During the following year, a number of members were sentenced to prison camps, incarcerated in psychiatric institutions, and sent into internal exile within the USSR:[24]

  • Yuri Orlov - sentenced on 18 May 1978 to seven years in strict-regime camps followed by five years of internal exile for "anti-Soviet agitation and propaganda" (Article 70, RSFSR Criminal Code);
  • Vladimir Slepak - sentenced on 21 June 1978 to five years' internal exile for "malicious hooliganism" (Article 206);
  • Anatoly Shcharansky - sentenced on 14 July 1978 to three years in prison and 10 years in strict-regime camps for "anti-Soviet agitation and propaganda" (Article 70) and "Treason" (Article 64-a). In October 1981 he was sentenced to return to prison for a further three years;
  • Malva Landa - sentenced on 26 March 1980 to five years' internal exile for "anti-Soviet fabrications" (Article 190-1);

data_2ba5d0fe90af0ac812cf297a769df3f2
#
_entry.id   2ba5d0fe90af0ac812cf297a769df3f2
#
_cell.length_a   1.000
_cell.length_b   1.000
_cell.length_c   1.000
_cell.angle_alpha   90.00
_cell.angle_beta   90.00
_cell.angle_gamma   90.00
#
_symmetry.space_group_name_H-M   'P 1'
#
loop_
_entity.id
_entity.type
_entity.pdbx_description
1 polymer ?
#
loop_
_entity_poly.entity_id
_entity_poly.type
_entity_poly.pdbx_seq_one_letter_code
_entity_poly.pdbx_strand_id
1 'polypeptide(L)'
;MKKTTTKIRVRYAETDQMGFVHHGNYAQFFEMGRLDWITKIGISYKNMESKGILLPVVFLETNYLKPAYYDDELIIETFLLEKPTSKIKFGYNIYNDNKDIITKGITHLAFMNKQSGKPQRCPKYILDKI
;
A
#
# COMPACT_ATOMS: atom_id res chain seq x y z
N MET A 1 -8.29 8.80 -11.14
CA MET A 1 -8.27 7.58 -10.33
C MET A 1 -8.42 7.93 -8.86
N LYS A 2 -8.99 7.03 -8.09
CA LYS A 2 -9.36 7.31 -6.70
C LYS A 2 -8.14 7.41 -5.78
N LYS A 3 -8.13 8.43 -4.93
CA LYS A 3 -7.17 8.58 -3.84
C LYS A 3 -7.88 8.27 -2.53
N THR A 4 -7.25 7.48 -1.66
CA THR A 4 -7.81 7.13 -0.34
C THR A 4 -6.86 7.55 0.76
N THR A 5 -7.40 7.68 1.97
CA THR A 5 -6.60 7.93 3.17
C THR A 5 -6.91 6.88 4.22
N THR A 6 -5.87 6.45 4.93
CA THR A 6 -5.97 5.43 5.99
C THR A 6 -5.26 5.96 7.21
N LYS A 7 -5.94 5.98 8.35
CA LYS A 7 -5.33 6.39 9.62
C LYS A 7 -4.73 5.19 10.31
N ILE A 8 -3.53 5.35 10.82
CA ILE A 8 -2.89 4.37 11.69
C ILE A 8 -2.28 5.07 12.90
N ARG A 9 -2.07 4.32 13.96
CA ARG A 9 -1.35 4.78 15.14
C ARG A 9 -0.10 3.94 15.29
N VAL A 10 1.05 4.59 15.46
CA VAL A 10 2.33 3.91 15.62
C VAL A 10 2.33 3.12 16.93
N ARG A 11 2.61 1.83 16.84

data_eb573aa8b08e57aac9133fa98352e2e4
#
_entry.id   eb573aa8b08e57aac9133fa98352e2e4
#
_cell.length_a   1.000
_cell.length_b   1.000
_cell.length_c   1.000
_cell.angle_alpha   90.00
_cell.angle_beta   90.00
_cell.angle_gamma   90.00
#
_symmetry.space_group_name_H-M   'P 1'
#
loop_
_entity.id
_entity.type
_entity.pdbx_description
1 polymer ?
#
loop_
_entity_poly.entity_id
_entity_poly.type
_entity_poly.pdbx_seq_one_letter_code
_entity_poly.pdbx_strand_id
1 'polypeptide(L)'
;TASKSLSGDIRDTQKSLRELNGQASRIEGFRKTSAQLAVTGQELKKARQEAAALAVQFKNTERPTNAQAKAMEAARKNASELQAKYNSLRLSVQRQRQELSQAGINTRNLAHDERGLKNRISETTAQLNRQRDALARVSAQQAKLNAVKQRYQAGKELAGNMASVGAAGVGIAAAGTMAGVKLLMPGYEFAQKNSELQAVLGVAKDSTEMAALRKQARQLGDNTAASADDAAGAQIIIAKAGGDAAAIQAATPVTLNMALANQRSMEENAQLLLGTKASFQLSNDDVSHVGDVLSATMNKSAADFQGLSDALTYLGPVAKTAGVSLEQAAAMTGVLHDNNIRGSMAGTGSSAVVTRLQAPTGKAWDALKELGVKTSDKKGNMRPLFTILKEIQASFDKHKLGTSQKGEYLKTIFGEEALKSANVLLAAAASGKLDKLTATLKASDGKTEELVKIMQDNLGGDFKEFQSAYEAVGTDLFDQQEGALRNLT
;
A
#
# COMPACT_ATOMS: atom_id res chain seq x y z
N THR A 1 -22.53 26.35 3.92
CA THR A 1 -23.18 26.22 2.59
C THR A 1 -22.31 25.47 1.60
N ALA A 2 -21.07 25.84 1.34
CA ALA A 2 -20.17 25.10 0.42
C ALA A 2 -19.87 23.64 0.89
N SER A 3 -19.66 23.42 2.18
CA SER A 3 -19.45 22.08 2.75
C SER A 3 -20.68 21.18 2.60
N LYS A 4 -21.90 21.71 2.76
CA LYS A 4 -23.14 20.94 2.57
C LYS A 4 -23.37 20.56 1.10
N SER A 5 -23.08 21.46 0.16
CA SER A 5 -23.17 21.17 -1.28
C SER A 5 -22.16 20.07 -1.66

• Viktor Nekipelov - sentenced on 13 June 1980 to seven years in labour camps and five years' internal exile for "anti-Soviet agitation and propaganda" (Article 70);
  • Leonard Ternovsky (also a member of the Psychiatric Working Group) - sentenced on 30 December 1980 to three years in ordinary-regime camps for "anti-Soviet fabrications" (Article 190-1);
  • Feliks Serebrov (also a member of the Psychiatric Working Group) - sentenced on 21 July 1981, to four years in strict-regime camps plus five years' exile for "anti-Soviet agitation and propaganda" (Article 70). Earlier sentenced in 1977 to one year in the camps;
  • Tatiana Osipova - sentenced on 2 April 1981 to five years in ordinary-regime camps and five years' internal exile for "anti-Soviet agitation and propaganda" (Article 70);
  • Anatoly Marchenko - sentenced on 4 September 1981 to ten years in special-regime camps plus five years' internal exile for "anti-Soviet agitation and propaganda" (Article 70);